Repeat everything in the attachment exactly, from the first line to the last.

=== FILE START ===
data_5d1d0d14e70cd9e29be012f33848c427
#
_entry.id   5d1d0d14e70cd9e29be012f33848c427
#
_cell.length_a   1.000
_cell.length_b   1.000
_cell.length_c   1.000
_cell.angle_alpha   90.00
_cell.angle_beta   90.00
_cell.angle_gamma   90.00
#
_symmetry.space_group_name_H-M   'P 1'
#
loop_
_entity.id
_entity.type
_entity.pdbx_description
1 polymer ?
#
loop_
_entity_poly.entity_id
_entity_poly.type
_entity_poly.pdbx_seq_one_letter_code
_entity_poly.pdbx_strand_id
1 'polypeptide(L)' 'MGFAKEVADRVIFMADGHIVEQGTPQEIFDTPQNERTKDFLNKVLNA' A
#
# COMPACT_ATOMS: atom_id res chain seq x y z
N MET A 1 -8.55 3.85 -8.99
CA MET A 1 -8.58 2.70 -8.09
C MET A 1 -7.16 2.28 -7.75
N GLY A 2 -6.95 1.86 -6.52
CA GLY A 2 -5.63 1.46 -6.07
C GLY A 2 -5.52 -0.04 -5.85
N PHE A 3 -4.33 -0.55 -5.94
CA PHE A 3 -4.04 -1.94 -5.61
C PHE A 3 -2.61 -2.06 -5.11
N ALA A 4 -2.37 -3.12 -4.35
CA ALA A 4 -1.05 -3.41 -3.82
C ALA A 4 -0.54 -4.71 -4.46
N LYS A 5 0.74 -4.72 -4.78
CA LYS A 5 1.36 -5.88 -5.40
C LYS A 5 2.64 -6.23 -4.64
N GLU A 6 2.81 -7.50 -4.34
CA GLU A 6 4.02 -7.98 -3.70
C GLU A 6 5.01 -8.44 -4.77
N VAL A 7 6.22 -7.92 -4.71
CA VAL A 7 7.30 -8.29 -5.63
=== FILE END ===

data_5d1d0d14e70cd9e29be012f33848c427
#
_entry.id   5d1d0d14e70cd9e29be012f33848c427
#
_cell.length_a   1.000
_cell.length_b   1.000
_cell.length_c   1.000
_cell.angle_alpha   90.00
_cell.angle_beta   90.00
_cell.angle_gamma   90.00
#
_symmetry.space_group_name_H-M   'P 1'
#
loop_
_entity.id
_entity.type
_entity.pdbx_description
1 polymer ?
#
loop_
_entity_poly.entity_id
_entity_poly.type
_entity_poly.pdbx_seq_one_letter_code
_entity_poly.pdbx_strand_id
1 'polypeptide(L)' 'MGFAKEVADRVIFMADGHIVEQGTPQEIFDTPQNERTKDFLNKVLNA' A
#
# COMPACT_ATOMS: atom_id res chain seq x y z
N MET A 1 -8.55 3.85 -8.99
CA MET A 1 -8.58 2.70 -8.09
C MET A 1 -7.16 2.28 -7.75
N GLY A 2 -6.95 1.86 -6.52
CA GLY A 2 -5.63 1.46 -6.07
C GLY A 2 -5.52 -0.04 -5.85
N PHE A 3 -4.33 -0.55 -5.94
CA PHE A 3 -4.04 -1.94 -5.61
C PHE A 3 -2.61 -2.06 -5.11
N ALA A 4 -2.37 -3.12 -4.35
CA ALA A 4 -1.05 -3.41 -3.82
C ALA A 4 -0.54 -4.71 -4.46
N LYS A 5 0.74 -4.72 -4.78
CA LYS A 5 1.36 -5.88 -5.40
C LYS A 5 2.64 -6.23 -4.64
N GLU A 6 2.81 -7.50 -4.34
CA GLU A 6 4.02 -7.98 -3.70
C GLU A 6 5.01 -8.44 -4.77
N VAL A 7 6.22 -7.92 -4.71
CA VAL A 7 7.30 -8.29 -5.63